- If your son visits his girlfriend and you later sneak over for coffee with a neighbor.
- Your neighbor is now connected to the infected office worker that your son’s girlfriend’s mother shook hands with.
Social distancing is about community members working together in unison. There must be continued self-isolation before results can be seen. By knowing what to expect and knowing the critical importance of maintaining these measures, the hope is to encourage continued community spirit and steadfastness in social distancing.
“Even once the war ended, famously on the eleventh hour of the eleventh day of the eleventh month of 1918, the flu’s devastation did not let up. In spontaneous celebrations marking the armistice, ecstatic Americans jammed city streets to celebrate the end of the “Great War,” Philadelphians again flocked to Broad Street, even though health officials knew that close contact in crowds might set off a new round of influenza cases. And it did.”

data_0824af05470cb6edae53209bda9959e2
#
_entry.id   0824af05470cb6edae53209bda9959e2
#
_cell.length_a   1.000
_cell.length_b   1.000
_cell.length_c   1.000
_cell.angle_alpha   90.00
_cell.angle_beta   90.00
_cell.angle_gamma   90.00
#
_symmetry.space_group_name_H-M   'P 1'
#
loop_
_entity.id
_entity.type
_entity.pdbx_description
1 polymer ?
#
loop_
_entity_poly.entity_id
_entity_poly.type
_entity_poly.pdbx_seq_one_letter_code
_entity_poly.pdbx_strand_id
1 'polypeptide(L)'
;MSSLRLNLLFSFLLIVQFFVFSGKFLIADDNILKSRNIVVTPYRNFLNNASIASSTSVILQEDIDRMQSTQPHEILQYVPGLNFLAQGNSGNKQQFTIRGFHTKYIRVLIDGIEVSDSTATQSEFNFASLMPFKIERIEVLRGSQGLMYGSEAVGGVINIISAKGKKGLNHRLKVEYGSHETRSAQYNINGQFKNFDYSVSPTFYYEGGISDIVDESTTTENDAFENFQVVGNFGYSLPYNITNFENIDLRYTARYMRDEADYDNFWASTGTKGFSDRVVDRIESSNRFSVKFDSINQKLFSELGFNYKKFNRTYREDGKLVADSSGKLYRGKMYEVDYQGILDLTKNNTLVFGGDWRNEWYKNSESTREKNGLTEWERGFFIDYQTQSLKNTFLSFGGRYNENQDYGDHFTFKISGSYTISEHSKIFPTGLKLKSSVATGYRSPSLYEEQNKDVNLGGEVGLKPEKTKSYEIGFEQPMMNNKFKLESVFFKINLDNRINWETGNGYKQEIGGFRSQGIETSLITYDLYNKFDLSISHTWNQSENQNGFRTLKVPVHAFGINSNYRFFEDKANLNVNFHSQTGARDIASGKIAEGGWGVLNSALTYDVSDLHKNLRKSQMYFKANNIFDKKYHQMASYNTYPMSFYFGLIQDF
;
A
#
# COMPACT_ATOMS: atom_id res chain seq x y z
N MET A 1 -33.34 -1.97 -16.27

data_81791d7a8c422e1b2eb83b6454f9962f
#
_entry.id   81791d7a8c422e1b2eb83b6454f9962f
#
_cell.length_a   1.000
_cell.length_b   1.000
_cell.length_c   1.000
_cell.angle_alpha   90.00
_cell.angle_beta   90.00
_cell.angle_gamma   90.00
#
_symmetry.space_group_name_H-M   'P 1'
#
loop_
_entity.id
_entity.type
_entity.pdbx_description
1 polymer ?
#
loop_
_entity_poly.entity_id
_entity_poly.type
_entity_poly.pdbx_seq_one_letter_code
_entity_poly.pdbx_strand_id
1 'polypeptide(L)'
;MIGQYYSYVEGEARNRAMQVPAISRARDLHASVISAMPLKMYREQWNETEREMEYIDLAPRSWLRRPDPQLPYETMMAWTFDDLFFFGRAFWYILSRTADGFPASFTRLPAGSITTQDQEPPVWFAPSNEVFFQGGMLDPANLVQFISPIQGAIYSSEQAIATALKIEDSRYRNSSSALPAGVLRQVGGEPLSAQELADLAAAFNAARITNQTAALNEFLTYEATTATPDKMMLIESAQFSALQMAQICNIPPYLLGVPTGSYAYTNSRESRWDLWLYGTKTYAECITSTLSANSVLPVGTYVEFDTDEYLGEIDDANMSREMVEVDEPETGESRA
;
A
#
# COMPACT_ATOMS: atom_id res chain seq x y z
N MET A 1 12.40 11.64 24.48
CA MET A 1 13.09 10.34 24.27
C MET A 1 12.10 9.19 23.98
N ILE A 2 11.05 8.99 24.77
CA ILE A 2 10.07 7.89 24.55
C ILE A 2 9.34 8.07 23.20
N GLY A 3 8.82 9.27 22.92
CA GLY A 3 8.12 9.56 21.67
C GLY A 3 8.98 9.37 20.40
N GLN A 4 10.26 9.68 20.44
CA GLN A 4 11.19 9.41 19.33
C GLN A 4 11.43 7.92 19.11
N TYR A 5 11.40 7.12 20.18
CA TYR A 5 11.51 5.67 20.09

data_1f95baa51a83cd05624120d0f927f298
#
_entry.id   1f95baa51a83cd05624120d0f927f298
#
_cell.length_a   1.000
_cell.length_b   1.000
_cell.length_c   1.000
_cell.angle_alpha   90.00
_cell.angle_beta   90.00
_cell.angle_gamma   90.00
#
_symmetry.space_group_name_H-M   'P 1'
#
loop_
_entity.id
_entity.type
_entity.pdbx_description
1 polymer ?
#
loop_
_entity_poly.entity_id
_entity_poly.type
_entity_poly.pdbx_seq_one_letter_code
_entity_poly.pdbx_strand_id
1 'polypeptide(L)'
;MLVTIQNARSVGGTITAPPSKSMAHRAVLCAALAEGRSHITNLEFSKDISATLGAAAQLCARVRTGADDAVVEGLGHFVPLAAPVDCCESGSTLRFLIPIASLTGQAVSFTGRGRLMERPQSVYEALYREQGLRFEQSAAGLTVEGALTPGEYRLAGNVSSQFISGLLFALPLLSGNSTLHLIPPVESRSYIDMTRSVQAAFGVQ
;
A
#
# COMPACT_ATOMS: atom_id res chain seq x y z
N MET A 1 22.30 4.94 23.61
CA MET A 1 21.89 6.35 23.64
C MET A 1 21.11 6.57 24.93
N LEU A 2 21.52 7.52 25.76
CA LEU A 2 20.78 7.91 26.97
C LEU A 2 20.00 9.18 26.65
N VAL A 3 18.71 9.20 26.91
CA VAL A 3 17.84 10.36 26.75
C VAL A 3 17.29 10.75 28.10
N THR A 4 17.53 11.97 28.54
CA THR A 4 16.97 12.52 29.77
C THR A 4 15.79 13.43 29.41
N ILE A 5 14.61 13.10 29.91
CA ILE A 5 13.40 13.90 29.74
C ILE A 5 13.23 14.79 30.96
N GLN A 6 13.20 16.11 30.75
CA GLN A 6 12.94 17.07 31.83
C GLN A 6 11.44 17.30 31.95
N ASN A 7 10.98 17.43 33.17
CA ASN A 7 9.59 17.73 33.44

(Davis, Kenneth C. “Philadelphia Threw a WWI Parade That Gave Thousands of Onlookers the Flu.” Smithsonian.com, Smithsonian Institution,21 Sept. 2018,https://www.smithsonianmag.com/history/philadelphia-threw-wwi-parade-gave-thousands-onlookers-flu-180970372/.)
Stay strong! You can help stop the spread of COVID-19. Together, we’ve got this.
Cynthia Porter, Reg. Nurse
While most of us are sheltering at home and maintaining social distance, the Nawash Food Bank volunteers are working hard all week to keep the food and necessaries stocked and organized. The Food Bank is available to all Neyaashiinigmiing residents, and may be accessed twice monthly by each household.
While the Food Bank is open for public pick-up on Tuesdays, 2:00 PM to 4:00 PM, and Thursdays, 11:00 AM to 1:00 PM, the volunteer organization would prefer that you take advantage of their delivery service. Call the Maadookii Seniors Centre, or the Daycare to arrange for safe, convenient delivery, and avoid crowding and outdoor line-ups at the Community Centre. If you do visit the Food Bank in person, please remember to stay safe and keep your distance from other patrons, even if you know them well.
The Maadookii Seniors Centre telephone number is 519-534-4918. The Nawash Nshiime Daycare telephone number is 519-534-3909. Call today to arrange your free food delivery!